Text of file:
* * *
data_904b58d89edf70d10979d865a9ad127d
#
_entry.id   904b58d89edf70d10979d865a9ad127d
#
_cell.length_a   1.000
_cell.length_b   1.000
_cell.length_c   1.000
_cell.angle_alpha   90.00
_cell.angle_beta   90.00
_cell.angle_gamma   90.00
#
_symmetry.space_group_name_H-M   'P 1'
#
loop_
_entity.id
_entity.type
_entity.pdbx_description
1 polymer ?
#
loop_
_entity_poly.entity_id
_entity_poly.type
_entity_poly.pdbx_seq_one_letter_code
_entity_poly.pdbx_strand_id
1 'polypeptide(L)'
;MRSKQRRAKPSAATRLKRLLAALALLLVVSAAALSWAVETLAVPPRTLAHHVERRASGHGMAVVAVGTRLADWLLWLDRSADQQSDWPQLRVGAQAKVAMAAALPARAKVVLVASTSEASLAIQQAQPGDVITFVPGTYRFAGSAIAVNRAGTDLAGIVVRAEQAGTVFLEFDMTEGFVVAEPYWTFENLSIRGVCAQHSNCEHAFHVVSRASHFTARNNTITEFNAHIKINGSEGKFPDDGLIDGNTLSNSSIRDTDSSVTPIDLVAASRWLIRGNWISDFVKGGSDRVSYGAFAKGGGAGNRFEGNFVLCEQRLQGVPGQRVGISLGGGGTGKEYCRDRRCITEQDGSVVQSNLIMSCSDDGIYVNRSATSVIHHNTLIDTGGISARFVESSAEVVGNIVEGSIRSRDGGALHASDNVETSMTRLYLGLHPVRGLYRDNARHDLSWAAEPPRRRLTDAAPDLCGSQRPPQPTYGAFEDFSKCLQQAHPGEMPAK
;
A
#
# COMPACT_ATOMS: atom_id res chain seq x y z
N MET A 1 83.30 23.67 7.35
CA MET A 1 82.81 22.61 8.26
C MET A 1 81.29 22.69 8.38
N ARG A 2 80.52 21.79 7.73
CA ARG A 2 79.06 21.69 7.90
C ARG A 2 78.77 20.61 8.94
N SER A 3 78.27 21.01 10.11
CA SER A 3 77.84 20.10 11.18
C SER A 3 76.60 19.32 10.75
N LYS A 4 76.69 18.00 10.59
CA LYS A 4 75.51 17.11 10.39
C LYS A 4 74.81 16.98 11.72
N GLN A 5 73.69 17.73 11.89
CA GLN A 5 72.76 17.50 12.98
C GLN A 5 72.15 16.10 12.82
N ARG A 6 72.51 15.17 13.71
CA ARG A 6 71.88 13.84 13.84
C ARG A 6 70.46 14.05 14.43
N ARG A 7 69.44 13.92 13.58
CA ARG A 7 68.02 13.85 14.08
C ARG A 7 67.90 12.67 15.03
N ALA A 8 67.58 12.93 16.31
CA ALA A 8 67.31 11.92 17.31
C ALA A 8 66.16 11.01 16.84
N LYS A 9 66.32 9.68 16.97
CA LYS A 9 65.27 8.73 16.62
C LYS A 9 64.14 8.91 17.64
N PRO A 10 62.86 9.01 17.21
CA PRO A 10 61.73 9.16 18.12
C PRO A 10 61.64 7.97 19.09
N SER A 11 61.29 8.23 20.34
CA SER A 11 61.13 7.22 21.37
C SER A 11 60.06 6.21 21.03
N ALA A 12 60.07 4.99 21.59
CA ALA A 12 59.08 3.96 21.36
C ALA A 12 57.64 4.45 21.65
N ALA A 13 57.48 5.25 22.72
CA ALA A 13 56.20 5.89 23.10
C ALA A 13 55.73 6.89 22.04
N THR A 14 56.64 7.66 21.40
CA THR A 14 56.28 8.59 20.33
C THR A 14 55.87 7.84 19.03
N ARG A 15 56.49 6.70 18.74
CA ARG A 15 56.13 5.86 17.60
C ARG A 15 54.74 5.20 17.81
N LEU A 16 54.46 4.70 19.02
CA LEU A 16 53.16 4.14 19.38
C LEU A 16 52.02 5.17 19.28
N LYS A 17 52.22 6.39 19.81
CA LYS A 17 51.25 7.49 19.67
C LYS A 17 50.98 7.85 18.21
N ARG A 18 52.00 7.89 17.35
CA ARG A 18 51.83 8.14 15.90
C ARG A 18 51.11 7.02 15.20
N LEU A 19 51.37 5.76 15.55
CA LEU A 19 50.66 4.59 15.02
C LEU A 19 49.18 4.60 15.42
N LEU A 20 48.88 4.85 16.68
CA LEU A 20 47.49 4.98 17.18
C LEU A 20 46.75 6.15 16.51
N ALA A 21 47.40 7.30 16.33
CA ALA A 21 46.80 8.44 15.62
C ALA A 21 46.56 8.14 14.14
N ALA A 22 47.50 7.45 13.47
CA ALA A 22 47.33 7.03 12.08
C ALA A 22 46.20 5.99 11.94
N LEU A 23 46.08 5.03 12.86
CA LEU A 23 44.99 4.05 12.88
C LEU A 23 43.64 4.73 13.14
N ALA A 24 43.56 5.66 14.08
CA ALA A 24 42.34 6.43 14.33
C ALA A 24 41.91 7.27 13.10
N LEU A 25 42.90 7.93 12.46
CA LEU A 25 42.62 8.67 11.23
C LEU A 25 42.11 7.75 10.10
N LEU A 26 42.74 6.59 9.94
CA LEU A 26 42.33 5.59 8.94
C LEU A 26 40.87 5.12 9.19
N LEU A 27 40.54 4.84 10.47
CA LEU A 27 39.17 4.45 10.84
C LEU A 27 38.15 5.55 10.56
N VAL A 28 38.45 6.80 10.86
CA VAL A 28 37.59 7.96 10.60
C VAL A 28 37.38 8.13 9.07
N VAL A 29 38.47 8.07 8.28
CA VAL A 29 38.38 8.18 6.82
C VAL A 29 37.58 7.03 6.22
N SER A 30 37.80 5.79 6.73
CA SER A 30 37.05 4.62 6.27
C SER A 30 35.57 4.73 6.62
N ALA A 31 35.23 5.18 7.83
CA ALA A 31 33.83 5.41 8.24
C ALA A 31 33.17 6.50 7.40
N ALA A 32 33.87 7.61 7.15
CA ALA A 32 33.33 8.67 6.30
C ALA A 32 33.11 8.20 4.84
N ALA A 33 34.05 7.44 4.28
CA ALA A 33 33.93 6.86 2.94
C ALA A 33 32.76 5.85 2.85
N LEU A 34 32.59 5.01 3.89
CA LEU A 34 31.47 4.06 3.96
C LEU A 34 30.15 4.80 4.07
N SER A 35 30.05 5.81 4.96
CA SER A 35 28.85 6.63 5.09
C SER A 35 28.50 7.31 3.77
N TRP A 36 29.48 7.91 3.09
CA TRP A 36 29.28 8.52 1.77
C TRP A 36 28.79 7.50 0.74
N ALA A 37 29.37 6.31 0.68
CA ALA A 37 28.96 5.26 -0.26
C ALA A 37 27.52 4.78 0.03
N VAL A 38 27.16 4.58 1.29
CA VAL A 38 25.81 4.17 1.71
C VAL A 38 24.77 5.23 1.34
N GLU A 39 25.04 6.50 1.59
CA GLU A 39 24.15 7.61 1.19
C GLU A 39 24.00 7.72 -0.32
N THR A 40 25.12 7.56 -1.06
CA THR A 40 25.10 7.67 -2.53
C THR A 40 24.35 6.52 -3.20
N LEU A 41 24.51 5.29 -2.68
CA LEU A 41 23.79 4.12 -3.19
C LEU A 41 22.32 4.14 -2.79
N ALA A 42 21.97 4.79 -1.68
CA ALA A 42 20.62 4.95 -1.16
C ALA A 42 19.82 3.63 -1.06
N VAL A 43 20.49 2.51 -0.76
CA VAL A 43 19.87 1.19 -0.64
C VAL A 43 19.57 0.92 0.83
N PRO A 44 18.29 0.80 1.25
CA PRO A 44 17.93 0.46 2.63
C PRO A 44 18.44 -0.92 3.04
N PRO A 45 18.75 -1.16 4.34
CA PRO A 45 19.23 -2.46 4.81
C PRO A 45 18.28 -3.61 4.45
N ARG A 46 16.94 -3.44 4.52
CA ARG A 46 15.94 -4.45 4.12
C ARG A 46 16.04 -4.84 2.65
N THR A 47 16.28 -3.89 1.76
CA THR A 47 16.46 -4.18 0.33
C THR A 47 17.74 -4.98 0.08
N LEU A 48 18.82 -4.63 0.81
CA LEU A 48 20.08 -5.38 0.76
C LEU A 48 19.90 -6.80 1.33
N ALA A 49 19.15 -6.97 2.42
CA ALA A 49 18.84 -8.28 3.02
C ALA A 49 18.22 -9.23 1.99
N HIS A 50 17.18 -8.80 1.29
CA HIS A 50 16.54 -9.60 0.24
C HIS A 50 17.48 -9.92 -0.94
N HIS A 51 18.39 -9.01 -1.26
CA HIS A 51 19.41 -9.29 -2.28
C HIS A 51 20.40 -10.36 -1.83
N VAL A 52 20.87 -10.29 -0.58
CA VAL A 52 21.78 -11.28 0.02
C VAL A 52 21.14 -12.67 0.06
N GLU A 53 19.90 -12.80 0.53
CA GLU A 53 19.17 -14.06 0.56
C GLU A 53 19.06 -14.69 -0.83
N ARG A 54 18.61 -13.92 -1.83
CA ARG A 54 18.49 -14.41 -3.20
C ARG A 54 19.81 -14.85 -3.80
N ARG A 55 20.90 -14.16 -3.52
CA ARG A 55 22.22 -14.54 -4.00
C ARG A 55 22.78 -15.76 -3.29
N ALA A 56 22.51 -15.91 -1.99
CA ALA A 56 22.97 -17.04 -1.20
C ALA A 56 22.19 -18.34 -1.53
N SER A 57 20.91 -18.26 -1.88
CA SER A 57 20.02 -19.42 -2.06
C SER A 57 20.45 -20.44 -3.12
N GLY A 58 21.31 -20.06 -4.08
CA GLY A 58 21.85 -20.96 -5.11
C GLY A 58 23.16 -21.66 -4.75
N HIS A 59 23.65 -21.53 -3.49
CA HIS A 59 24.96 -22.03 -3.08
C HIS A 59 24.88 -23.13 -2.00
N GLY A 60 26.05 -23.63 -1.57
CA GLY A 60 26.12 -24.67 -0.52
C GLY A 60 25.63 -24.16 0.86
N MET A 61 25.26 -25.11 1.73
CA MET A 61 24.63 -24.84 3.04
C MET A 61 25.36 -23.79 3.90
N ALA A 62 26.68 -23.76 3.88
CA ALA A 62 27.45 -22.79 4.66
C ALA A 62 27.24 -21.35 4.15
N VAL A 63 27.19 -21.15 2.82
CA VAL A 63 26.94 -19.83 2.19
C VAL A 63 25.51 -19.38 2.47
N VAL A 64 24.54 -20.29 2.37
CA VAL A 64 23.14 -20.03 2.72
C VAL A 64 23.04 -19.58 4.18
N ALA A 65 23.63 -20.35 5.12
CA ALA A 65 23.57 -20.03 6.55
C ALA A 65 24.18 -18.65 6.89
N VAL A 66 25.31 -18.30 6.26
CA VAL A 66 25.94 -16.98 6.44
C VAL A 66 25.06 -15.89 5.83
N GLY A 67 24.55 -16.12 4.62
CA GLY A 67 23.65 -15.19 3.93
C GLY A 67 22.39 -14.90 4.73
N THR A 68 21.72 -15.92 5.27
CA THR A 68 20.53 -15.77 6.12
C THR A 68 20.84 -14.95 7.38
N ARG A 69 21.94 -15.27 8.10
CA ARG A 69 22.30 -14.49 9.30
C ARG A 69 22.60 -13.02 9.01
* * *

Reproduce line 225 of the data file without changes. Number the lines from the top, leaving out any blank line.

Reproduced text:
C ALA A 65 24.18 -18.65 6.89